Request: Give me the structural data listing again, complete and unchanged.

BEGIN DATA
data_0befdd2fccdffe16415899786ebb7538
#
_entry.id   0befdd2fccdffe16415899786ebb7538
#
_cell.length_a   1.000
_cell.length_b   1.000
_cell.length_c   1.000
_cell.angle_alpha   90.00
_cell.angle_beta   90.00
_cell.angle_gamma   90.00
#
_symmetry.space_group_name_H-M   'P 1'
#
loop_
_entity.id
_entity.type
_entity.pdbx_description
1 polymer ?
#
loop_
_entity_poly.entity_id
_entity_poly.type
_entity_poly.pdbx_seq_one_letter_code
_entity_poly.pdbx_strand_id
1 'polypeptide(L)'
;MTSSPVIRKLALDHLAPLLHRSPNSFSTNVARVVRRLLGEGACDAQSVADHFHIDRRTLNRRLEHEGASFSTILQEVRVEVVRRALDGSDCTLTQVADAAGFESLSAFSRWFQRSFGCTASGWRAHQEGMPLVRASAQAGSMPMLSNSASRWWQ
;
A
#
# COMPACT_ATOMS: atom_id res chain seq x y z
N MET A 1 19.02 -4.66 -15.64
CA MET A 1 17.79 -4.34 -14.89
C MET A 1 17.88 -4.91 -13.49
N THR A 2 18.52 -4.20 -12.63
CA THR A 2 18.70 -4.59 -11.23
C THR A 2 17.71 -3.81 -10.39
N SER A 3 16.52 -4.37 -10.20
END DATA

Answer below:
data_0befdd2fccdffe16415899786ebb7538
#
_entry.id   0befdd2fccdffe16415899786ebb7538
#
_cell.length_a   1.000
_cell.length_b   1.000
_cell.length_c   1.000
_cell.angle_alpha   90.00
_cell.angle_beta   90.00
_cell.angle_gamma   90.00
#
_symmetry.space_group_name_H-M   'P 1'
#
loop_
_entity.id
_entity.type
_entity.pdbx_description
1 polymer ?
#
loop_
_entity_poly.entity_id
_entity_poly.type
_entity_poly.pdbx_seq_one_letter_code
_entity_poly.pdbx_strand_id
1 'polypeptide(L)'
;MTSSPVIRKLALDHLAPLLHRSPNSFSTNVARVVRRLLGEGACDAQSVADHFHIDRRTLNRRLEHEGASFSTILQEVRVEVVRRALDGSDCTLTQVADAAGFESLSAFSRWFQRSFGCTASGWRAHQEGMPLVRASAQAGSMPMLSNSASRWWQ
;
A
#
# COMPACT_ATOMS: atom_id res chain seq x y z
N MET A 1 19.02 -4.66 -15.64
CA MET A 1 17.79 -4.34 -14.89
C MET A 1 17.88 -4.91 -13.49
N THR A 2 18.52 -4.20 -12.63
CA THR A 2 18.70 -4.59 -11.23
C THR A 2 17.71 -3.81 -10.39
N SER A 3 16.52 -4.37 -10.20